Blanton’s Gold Edition Bourbon Review


By Richard Thomas

Rating: A

Blanton's Gold Edition

Blanton’s Gold Edition
(Credit: Richard Thomas)

Seeing as how Blanton’s Gold Edition was the second release of one of the most prized of premium bourbon brands, and one that is by and large unavailable to Americans, I sometimes find myself wondering why it doesn’t have a substantial buzz hovering over it. Even if you assume that the talk of taking the cream of the crop of Blanton’s barrels, selected from the esteemed middle racks of Warehouse H at Buffalo Trace, is a bit of marketing glitz, there are still solid aspects to take note of in this bourbon.

First is that whereas the standard Blanton’s is bottled at 93 proof (46.5% abv), Gold Edition is bottled at a potent 103 proof (51.5% abv). When you consider the proportion of diehard bourbon nerds who prefer higher proof whiskey, my wonder at how generally understated this true blue single barrel is in those nerds circles becomes obvious. Also, there is the unreachability quotient, since Blanton’s Gold Edition was created for the European market and is available in the United States only as a special re-import.

The Bourbon
I must begin by saying my particular bottle comes from a barrel dumped in 2012, prior to the death of its creator Elmer T. Lee. I have no knowledge as to whether Lee was involved in selecting any barrels for the 2012 run of Blanton’s, but the notion of having some special Blanton’s made while the man was still with us strikes a sentimental note with me, guaranteeing that this bottle will be unstoppered on few and infrequent occasions.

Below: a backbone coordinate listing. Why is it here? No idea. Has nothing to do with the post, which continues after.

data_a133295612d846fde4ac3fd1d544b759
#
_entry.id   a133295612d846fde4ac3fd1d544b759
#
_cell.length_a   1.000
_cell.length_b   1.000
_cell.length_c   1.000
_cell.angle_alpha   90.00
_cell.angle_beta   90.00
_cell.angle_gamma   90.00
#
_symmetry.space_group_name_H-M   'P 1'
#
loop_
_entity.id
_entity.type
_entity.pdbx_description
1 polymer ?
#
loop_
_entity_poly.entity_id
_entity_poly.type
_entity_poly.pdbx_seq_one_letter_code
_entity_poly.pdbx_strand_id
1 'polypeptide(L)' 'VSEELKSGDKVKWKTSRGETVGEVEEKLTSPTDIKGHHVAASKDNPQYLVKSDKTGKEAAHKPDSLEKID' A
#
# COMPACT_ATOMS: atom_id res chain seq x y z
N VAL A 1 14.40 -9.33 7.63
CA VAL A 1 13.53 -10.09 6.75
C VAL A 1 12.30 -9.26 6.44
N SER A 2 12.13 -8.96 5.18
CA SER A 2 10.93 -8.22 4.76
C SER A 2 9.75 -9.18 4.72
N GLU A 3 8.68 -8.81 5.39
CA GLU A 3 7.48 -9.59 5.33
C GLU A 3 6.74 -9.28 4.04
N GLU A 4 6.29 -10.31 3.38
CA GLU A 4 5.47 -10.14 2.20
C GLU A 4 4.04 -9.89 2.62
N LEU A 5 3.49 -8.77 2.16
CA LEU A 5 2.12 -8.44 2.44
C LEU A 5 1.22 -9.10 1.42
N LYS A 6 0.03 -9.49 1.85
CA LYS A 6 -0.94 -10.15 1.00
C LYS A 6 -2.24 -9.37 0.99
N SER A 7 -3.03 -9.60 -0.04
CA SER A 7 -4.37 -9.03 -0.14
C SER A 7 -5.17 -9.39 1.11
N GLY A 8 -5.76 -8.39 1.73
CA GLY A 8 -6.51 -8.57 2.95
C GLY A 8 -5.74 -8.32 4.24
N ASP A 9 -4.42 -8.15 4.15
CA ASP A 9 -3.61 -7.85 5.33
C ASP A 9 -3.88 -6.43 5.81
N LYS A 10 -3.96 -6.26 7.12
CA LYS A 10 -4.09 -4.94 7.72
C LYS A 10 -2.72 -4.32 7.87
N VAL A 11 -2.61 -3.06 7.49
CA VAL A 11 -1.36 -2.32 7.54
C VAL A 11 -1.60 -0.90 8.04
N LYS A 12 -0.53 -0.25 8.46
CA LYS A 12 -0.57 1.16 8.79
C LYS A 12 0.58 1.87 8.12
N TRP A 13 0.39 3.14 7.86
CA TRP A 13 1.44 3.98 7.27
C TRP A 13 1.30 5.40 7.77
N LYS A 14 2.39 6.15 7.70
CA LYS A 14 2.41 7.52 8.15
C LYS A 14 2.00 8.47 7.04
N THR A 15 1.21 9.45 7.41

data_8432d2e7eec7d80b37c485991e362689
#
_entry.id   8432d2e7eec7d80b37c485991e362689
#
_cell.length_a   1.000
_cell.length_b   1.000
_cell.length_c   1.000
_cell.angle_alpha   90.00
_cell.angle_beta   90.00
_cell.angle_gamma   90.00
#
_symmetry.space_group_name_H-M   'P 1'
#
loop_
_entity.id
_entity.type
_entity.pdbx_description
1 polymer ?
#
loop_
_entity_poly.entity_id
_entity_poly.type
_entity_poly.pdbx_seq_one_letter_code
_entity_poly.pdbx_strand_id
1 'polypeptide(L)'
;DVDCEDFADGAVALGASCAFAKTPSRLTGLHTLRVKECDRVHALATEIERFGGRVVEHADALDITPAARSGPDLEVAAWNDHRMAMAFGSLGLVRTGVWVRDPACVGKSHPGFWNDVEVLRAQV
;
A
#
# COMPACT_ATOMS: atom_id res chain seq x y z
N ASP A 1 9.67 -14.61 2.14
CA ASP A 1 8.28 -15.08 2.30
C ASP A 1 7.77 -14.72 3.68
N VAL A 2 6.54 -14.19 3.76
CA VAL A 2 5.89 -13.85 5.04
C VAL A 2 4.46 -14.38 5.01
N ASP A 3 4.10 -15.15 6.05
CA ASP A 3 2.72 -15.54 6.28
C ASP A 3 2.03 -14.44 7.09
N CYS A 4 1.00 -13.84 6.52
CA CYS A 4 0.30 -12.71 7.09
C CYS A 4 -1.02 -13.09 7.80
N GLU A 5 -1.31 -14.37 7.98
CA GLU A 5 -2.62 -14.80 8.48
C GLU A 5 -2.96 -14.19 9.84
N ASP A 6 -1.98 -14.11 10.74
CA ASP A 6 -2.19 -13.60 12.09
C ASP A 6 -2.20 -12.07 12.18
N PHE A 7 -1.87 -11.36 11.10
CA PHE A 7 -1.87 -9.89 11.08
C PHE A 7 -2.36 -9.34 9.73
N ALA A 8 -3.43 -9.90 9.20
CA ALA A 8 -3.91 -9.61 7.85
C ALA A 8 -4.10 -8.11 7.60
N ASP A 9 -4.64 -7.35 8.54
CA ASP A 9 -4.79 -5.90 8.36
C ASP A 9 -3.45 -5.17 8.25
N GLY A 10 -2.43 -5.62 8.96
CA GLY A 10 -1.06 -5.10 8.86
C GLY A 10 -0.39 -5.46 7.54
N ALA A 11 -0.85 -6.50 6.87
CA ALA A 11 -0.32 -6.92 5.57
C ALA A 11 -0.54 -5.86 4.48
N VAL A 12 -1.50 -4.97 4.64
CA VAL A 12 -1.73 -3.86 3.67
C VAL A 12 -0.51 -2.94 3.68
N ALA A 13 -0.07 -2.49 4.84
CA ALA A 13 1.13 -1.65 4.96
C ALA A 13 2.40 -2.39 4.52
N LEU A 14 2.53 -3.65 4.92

The nose is thick with vanilla syrup, seasoned with citrus zest. The scent is both floral and spicy, and tinged with oak. While the oaky vanilla and floral sweetness are on the bold side, there is enough sophistication there to make this bourbon a real sniffer, the sort of thing you’ll want to nose over and over again.

Just over the 100 proof line, Blanton’s Gold Label should not require water to make it drinkable for most bourbon fans, although some may wish to add a few drops in keeping with their habits. The flavor is heavy and chewy, packed with fruits like apricot and peach in place of the citrus in the nose. The vanilla sinks to a minor note, subsumed by a rich mixture of cake spices. Throw in notes of dry, toasty wood and earthy chocolate, and you have a sophisticated, potent sipper.

In quite the contrast to the nose and palate, the finish starts off very warm and on a spicy, dry and woody spot, but winds down quickly.

I rated the main line Blanton’s with an “A,” but if I allowed for more liberal grading I might have listed it as “A/A-.” This stuff is also an “A,” but clearly so. The higher proof suits those Blanton’s barrels well. Really the only downside is the European bottling at 70cl, shorting the consumer by a full, standard shot relative to its American counterpart!

The Price
I have seen this listed in the UK for between £65 and £75, but on the Continent I have found it priced at a more modest 65 ($72). In Europe or on the lower end of its British pricing, this bourbon is well worth the money.

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  1. Part of your answer for why it isn’t cooler is in who makes it. People like Blanton’s, but it just isn’t trendy. If Four Roses did an export-only version of its single barrel, you’d better believe Fred Minnick would soak his ascot with drool over it. Four Roses is trendy, Blanton’s is not.

  2. I love blantons

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